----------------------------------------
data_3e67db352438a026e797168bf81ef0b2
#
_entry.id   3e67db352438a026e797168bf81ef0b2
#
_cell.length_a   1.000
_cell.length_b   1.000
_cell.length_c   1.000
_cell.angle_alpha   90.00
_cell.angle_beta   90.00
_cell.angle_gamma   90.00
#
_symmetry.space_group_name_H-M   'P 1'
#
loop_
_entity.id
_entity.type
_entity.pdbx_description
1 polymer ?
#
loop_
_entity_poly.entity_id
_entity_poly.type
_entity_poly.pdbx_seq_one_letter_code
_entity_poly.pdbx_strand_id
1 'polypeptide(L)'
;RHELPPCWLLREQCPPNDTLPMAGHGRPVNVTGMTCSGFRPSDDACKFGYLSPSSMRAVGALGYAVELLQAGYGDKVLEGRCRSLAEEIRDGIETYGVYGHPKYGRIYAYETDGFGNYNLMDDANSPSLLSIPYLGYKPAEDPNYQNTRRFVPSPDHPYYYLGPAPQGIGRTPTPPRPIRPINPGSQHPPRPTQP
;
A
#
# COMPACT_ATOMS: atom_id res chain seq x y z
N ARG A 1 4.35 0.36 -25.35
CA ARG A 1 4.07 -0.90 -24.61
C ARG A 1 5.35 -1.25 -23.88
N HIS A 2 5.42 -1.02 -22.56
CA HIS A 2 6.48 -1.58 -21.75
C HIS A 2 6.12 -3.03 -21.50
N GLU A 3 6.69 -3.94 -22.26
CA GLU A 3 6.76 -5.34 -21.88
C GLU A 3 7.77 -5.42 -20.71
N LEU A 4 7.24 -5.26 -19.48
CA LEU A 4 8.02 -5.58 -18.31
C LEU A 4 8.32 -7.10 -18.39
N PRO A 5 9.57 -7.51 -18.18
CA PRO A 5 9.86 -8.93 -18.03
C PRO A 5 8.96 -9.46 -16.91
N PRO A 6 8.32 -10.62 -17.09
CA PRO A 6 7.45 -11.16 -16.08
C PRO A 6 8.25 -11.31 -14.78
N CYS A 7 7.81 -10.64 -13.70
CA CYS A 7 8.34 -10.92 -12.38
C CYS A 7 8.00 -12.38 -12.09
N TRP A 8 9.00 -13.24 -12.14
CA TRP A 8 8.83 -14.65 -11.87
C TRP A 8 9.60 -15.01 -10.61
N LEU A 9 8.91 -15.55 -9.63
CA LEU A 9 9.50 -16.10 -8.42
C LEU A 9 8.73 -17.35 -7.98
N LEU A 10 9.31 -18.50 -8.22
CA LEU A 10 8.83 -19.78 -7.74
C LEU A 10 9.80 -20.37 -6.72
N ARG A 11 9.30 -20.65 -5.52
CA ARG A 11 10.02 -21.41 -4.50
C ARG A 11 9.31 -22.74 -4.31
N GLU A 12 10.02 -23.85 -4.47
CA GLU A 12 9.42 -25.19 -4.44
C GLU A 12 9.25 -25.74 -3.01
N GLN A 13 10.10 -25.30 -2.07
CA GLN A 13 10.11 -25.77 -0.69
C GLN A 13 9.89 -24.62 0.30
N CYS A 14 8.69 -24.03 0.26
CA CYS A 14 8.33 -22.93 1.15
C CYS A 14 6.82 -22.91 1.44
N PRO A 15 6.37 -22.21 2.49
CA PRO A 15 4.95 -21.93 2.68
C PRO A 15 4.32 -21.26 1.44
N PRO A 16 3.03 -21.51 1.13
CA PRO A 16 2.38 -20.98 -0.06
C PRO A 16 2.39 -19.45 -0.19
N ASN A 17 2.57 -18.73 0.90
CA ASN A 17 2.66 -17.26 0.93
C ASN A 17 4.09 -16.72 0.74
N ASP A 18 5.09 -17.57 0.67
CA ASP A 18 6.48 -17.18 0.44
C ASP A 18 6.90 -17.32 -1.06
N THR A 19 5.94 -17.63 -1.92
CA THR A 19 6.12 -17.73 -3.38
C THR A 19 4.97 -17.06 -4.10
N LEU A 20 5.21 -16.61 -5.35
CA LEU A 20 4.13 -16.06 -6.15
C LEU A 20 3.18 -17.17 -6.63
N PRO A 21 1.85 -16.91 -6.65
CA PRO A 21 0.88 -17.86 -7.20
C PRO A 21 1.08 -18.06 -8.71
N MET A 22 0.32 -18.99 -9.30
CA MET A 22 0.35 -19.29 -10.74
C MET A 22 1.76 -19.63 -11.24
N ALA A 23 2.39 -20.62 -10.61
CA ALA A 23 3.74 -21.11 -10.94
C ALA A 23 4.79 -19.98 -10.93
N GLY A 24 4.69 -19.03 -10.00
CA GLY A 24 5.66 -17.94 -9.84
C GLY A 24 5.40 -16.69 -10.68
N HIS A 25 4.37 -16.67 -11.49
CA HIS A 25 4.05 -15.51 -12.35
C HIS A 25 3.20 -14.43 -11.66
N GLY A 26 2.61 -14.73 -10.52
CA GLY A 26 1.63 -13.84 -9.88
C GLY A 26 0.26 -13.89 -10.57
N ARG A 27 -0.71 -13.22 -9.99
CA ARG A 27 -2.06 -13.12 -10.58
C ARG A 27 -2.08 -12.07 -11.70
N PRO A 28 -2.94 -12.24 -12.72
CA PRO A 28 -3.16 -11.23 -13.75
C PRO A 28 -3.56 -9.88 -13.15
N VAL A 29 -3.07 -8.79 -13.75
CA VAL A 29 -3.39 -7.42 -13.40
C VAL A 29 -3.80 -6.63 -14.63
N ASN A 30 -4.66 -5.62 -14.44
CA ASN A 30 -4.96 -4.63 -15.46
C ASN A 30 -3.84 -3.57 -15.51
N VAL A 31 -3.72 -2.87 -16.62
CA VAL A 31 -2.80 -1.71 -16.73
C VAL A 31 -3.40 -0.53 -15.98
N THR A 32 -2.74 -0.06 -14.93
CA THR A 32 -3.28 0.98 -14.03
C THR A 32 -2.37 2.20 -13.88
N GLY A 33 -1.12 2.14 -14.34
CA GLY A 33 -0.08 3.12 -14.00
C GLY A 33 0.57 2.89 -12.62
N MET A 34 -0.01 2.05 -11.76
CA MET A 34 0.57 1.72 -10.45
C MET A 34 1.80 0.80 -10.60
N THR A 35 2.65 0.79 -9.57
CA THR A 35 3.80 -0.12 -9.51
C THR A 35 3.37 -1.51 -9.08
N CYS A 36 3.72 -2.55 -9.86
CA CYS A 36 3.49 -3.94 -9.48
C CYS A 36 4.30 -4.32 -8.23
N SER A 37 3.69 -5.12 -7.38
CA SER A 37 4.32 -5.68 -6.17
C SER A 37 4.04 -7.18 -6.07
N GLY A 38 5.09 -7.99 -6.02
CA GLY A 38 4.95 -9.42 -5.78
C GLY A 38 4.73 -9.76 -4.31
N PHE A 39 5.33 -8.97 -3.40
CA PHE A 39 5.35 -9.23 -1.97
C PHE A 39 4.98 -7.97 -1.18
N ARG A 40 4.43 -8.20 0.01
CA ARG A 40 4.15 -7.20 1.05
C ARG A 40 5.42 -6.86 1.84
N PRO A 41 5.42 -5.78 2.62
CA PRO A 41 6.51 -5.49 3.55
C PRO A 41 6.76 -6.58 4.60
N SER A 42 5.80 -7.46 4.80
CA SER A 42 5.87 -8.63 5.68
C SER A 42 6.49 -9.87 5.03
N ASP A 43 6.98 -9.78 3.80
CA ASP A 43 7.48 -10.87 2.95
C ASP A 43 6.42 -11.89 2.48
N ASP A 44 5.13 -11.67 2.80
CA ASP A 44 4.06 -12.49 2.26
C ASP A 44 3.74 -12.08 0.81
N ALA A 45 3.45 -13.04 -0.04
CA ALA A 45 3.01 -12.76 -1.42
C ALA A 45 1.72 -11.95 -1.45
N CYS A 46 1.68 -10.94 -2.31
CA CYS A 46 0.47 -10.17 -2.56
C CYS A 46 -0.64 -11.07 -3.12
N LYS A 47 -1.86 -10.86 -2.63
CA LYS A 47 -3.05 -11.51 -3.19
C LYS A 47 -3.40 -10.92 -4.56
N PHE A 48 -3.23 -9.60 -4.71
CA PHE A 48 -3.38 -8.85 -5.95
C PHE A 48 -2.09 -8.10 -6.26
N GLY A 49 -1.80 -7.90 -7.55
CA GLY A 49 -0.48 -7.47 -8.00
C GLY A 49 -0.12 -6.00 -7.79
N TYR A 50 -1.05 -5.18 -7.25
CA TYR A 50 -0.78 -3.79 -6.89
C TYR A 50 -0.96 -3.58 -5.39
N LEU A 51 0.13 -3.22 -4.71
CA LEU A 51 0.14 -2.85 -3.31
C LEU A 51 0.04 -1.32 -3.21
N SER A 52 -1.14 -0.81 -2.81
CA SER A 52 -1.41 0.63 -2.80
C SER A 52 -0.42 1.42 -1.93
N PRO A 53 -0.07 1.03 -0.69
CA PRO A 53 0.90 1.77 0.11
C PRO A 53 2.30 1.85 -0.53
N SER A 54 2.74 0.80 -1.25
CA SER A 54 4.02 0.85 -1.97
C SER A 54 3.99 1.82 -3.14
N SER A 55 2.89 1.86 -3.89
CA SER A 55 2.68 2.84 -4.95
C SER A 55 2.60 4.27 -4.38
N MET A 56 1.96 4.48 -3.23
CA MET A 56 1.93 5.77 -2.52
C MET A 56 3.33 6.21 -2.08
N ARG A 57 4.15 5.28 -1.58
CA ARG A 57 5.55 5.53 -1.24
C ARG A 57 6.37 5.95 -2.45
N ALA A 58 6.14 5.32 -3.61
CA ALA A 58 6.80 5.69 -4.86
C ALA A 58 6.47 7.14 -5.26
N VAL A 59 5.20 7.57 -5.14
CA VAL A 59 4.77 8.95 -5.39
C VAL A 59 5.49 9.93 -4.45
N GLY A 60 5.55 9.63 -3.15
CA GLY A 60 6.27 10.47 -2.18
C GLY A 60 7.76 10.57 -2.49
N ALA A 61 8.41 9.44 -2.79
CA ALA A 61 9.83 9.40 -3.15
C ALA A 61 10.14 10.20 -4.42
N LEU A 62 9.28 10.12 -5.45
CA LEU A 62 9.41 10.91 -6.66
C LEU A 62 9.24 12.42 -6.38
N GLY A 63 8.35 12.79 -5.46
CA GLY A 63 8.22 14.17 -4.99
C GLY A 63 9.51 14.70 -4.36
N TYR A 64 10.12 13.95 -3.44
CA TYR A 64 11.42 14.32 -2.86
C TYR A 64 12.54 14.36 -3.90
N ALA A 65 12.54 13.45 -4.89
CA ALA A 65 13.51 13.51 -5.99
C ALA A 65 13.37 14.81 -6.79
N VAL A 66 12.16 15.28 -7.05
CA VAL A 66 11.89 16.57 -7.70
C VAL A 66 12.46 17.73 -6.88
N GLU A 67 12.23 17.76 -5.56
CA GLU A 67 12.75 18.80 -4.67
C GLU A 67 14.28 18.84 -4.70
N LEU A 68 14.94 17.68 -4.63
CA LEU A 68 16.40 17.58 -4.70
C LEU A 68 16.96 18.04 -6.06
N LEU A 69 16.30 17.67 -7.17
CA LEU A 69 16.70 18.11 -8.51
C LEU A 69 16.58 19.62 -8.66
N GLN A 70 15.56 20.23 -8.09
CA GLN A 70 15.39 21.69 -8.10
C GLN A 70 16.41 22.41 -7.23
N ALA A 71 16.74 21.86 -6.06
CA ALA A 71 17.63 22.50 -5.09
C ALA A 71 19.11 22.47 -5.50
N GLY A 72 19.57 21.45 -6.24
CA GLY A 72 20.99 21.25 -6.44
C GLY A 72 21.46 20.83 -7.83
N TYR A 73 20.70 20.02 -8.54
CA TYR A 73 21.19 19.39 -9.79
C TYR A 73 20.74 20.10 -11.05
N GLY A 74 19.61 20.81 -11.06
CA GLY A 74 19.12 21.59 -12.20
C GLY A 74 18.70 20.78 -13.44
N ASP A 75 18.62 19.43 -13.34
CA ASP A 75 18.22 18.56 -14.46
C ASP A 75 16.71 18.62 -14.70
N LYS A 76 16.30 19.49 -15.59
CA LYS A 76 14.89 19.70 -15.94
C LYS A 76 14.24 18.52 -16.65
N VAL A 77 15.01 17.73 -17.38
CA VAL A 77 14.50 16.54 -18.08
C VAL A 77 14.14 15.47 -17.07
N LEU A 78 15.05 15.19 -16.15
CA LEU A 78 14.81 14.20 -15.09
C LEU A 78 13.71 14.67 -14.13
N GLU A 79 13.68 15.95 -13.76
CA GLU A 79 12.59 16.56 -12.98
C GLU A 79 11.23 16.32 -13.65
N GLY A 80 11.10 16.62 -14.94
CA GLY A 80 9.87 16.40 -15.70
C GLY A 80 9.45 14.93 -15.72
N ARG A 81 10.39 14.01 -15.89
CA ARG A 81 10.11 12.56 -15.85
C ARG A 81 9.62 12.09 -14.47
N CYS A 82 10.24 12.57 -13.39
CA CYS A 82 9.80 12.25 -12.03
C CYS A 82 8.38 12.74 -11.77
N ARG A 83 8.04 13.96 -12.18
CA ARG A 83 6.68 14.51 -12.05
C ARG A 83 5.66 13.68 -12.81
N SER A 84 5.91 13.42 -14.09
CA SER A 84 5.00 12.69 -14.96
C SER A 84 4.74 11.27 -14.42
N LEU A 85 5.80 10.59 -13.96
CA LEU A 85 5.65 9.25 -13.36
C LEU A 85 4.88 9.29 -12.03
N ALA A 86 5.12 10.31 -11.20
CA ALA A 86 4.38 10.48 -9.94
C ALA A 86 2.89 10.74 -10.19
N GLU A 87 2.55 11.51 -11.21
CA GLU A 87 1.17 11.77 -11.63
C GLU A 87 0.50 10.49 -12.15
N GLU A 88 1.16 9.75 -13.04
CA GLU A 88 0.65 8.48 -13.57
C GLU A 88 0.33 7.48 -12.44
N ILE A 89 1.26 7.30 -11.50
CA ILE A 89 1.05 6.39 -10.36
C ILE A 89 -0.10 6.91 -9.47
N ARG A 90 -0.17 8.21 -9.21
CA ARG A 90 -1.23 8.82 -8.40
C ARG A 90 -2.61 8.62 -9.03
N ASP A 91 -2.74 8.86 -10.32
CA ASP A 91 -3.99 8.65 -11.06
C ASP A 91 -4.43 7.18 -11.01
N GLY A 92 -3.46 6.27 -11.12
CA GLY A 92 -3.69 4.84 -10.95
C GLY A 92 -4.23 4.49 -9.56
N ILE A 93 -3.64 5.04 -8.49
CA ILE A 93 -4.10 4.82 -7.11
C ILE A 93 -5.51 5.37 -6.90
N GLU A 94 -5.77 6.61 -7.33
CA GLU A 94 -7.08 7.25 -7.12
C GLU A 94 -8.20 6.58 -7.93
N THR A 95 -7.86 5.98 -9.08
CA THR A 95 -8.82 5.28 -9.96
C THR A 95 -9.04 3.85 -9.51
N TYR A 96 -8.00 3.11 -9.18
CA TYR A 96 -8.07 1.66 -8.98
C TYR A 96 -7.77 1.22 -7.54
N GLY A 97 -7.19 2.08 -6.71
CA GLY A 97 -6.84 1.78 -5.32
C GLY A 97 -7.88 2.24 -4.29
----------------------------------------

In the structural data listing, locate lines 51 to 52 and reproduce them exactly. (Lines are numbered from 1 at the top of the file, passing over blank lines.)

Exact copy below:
C CYS A 7 8.00 -12.38 -12.09
N TRP A 8 9.00 -13.24 -12.14